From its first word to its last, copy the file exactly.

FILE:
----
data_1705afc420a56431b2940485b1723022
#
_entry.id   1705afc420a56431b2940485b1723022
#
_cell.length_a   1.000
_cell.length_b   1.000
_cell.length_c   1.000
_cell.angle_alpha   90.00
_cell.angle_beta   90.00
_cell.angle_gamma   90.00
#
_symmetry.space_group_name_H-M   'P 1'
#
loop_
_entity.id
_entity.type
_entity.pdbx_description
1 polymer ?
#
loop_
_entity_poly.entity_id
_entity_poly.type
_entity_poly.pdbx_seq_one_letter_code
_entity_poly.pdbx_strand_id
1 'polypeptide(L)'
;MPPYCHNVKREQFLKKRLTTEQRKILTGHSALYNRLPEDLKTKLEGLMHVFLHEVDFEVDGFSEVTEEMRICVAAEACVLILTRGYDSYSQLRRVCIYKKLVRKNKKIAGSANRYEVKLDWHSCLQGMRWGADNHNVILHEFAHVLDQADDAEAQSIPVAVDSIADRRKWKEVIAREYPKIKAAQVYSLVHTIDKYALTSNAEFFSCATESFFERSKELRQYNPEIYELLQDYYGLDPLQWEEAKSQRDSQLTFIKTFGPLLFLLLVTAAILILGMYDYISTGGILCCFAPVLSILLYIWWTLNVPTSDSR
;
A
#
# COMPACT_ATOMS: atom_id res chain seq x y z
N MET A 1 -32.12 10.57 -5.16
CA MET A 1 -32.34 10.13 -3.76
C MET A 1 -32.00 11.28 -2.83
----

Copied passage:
data_1705afc420a56431b2940485b1723022
#
_entry.id   1705afc420a56431b2940485b1723022
#
_cell.length_a   1.000
_cell.length_b   1.000
_cell.length_c   1.000
_cell.angle_alpha   90.00
_cell.angle_beta   90.00
_cell.angle_gamma   90.00
#
_symmetry.space_group_name_H-M   'P 1'
#
loop_
_entity.id
_entity.type
_entity.pdbx_description
1 polymer ?
#
loop_
_entity_poly.entity_id
_entity_poly.type
_entity_poly.pdbx_seq_one_letter_code
_entity_poly.pdbx_strand_id
1 'polypeptide(L)'
;MPPYCHNVKREQFLKKRLTTEQRKILTGHSALYNRLPEDLKTKLEGLMHVFLHEVDFEVDGFSEVTEEMRICVAAEACVLILTRGYDSYSQLRRVCIYKKLVRKNKKIAGSANRYEVKLDWHSCLQGMRWGADNHNVILHEFAHVLDQADDAEAQSIPVAVDSIADRRKWKEVIAREYPKIKAAQVYSLVHTIDKYALTSNAEFFSCATESFFERSKELRQYNPEIYELLQDYYGLDPLQWEEAKSQRDSQLTFIKTFGPLLFLLLVTAAILILGMYDYISTGGILCCFAPVLSILLYIWWTLNVPTSDSR
;
A
#
# COMPACT_ATOMS: atom_id res chain seq x y z
N MET A 1 -32.12 10.57 -5.16
CA MET A 1 -32.34 10.13 -3.76
C MET A 1 -32.00 11.28 -2.83